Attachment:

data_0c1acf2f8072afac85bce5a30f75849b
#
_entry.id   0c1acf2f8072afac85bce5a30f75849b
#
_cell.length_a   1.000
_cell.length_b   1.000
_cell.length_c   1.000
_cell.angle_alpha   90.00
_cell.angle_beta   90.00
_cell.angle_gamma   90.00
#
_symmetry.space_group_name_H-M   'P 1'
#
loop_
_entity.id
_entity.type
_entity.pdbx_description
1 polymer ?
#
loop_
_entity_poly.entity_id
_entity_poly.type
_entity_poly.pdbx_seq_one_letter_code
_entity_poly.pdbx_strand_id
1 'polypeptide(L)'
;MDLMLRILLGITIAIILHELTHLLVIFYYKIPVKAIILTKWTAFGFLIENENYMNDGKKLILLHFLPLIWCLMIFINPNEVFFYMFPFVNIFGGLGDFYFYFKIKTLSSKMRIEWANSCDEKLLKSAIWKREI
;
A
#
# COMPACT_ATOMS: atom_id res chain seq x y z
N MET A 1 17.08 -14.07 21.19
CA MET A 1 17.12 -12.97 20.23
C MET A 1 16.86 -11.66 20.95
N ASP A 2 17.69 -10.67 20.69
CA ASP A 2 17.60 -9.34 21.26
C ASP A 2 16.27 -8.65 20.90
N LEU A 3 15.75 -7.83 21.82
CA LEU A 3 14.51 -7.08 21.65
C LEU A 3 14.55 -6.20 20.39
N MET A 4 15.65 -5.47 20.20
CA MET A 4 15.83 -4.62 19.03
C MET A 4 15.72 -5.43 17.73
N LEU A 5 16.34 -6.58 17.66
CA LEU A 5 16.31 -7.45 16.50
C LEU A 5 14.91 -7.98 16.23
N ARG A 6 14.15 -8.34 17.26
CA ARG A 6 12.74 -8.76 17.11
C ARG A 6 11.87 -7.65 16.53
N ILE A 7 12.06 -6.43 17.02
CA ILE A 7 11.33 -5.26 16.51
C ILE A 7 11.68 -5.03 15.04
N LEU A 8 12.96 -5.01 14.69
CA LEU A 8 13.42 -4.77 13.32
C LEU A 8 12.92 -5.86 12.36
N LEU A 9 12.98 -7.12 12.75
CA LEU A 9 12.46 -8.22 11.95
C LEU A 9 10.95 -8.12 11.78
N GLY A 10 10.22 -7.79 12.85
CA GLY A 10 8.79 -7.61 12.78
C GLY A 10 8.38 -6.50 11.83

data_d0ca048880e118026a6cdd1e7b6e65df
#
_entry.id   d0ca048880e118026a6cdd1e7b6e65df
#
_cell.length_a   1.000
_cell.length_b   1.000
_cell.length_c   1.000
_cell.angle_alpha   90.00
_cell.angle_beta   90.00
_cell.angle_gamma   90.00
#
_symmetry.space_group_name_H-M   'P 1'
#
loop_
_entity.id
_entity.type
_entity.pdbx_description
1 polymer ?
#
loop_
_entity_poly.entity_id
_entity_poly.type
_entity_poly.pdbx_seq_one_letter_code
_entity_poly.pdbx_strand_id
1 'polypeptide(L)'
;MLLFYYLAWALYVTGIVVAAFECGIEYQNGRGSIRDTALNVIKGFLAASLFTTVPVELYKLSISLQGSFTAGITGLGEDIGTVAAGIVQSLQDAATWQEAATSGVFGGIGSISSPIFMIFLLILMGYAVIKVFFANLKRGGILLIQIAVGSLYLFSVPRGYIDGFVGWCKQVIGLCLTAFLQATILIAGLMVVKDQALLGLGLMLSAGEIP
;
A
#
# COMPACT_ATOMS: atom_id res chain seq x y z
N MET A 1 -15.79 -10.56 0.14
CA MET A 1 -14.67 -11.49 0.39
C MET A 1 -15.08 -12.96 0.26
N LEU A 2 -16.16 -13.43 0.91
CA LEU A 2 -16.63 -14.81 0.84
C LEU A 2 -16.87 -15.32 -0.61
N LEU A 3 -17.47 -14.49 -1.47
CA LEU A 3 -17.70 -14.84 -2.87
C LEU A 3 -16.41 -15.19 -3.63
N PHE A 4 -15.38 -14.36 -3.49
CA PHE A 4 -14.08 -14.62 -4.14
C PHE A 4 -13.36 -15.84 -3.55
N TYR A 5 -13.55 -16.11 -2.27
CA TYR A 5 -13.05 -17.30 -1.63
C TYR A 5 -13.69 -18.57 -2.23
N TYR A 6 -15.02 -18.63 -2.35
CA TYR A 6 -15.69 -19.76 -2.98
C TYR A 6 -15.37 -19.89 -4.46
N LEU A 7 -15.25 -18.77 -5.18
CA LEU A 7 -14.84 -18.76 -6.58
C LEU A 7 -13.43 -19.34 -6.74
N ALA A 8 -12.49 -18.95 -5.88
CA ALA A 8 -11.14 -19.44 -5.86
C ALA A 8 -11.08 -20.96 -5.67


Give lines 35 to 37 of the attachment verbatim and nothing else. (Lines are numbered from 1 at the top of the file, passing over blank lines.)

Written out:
CA ASP A 2 17.60 -9.34 21.26
C ASP A 2 16.27 -8.65 20.90
N LEU A 3 15.75 -7.83 21.82